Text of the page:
Part 1 of this “mini-series” is here.

It’s almost laughable, really. In a world where so many ethnicities have come together to prove like never before that no two people or cultures are the same, you’d think that we’d be looking for commonalities.

Isn’t it easier to talk to people about things you have in common? Mutual friends, similar experiences, places you’ve both visited?

But what do I have in common with my Muslim neighbour who moved here from Turkey a year ago and is just learning english? Very little. But some things stretch beyond culture, place of birth and age. And there is one thing more certain than taxes.

And yet it’s the greatest taboo of our society. We just cannot find a way to come to terms with our own mortality. If one person starts to talk about death, people give it a little awkward chuckle and then change the subject or say something like, “c’mon, you’re not going to die.” Even in my own house, when my mom starts to talk about her life insurance policy and what will happen if she dies, I get uncomfortable and think: “Stop talking about that… you’ve got a ton of time left.”

Of course, she doesn’t. Neither do I. Nowhere in the Bible or anywhere else are we promised another year, month, week, day, or breath. But we assume. We assume that we’ll be here till we’re 80. And even then people will cry at our funerals and wonder how this tragedy could’ve happened.

One thing I must make clear is that death is a tragedy and was never a part of the original creation. It is the ultimate consequence for sin and one day we will all be resurrected from death to die no more.

That being said, we’re not there yet. One day I will die. You will die. And between now and then you and I will both probably experience great pain. We will both probably get very sick. We’ll probably even get wrinkles and start to shrink. Pain and sickness are both reminders that this life is not it. We will die — that much is unavoidable.

But in a culture where looking fit, healthy and youthful (the denial of the onset and imminence of death?), people don’t want to think about — much less talk about — death and dying. And pain before death becomes in reality a fate worse than death itself.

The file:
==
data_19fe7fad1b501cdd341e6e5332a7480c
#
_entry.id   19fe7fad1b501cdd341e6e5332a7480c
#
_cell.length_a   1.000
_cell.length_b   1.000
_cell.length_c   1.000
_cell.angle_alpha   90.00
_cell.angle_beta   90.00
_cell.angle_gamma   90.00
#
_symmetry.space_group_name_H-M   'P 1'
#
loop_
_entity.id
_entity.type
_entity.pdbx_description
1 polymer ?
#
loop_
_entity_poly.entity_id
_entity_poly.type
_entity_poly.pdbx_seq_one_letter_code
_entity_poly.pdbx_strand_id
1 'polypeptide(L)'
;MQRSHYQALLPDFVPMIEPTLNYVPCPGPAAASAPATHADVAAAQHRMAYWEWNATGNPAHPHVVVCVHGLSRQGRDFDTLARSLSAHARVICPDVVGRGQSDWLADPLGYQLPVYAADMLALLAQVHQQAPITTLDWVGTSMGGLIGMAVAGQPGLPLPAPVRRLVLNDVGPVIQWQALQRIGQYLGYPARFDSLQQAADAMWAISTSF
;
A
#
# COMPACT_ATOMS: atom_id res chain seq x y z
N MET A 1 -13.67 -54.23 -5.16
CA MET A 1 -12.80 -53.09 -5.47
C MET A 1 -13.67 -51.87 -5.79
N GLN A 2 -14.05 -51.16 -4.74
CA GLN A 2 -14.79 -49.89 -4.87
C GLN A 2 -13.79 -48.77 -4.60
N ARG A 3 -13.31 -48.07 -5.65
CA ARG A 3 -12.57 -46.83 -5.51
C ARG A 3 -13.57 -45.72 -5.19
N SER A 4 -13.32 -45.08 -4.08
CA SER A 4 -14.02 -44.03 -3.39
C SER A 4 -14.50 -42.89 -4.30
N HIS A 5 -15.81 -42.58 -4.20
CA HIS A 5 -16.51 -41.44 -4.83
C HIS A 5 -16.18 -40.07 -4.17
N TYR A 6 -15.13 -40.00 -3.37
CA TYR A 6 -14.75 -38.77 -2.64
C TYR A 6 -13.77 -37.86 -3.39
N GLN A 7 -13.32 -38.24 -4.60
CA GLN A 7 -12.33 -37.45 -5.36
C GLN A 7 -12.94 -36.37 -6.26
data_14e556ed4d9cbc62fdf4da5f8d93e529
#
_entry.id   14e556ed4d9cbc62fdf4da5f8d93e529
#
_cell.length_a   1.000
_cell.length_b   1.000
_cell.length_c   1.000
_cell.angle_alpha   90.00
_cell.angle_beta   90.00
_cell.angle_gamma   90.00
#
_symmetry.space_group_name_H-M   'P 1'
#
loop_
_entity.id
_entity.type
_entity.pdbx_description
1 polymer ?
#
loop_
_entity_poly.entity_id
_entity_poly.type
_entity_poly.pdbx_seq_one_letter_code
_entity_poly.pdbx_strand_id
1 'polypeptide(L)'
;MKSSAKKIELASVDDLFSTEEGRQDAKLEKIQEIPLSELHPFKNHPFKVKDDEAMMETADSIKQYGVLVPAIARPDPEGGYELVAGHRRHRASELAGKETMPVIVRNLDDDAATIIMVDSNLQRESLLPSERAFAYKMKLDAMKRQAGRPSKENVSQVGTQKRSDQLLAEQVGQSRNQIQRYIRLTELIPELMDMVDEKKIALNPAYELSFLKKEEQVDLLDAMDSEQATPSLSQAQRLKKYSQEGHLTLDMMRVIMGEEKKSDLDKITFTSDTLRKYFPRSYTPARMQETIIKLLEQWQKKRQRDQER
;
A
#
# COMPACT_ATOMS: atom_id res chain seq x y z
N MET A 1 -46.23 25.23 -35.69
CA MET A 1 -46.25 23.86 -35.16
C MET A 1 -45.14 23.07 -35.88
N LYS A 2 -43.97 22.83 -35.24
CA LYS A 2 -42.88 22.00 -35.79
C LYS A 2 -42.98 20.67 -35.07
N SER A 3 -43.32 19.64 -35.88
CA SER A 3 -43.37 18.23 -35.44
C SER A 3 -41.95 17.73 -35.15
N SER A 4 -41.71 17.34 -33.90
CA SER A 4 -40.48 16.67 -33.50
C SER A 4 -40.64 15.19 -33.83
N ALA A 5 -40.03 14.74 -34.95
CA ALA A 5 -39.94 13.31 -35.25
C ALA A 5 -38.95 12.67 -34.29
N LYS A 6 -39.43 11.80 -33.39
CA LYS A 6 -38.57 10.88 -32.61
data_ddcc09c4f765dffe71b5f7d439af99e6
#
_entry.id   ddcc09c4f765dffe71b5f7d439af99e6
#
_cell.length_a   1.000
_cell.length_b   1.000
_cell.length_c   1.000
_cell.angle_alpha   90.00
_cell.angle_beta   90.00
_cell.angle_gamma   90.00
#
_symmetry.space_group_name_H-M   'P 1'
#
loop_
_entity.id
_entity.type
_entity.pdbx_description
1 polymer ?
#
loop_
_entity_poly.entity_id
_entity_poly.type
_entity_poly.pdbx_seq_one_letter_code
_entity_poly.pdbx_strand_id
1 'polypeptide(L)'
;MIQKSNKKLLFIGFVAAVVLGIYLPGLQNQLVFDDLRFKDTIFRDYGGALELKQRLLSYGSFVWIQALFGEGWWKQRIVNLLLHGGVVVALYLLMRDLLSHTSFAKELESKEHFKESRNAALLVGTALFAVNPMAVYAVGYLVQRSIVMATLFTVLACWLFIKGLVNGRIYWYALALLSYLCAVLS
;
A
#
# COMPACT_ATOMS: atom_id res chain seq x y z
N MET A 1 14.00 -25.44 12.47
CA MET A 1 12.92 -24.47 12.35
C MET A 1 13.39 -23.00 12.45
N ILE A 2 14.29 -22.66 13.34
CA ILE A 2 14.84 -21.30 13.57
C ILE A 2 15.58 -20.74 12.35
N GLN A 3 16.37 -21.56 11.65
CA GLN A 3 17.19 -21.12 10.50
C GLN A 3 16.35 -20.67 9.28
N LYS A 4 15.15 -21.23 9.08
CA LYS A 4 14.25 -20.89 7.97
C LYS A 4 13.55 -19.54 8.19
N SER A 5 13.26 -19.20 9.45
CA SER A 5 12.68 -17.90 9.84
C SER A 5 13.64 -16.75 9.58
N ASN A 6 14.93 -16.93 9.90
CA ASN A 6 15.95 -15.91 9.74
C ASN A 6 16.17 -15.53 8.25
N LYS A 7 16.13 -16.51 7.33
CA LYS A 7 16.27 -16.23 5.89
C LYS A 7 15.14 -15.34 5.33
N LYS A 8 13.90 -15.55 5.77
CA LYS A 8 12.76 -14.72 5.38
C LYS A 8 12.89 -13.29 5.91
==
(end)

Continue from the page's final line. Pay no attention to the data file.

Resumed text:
Why can’t we talk about death? Why do we act like modern science has somehow failed us everytime an 80+ year old great-grandparent “passes away”? Why are we forced to use euphemisms like “passed away” to say that someone died?

Maybe it’s kind of the same reason why we can’t talk about spiritual things? Maybe it’s because it inevitably brings up the topic of the afterlife and the real point of this life. Personally, I feel like the church has really dropped the ball here and become like the rest of our culture.

We need to be people who are open and honest about dying. A people who talk-straight to others about their own mortality and who are honest with them about what they can expect if they are outside Christ when they do finally die.

It used to be (or so I hear) that Christians were the ones who knew how to die well… it made us stand out. Now, we’re just as into the euphemisms as anyone else. We even cling to vain hopes that “maybe all good people will still go to heaven one day” just like the rest of the world. If Christians can’t talk about death with unwavering hope and faith, why should anyone else?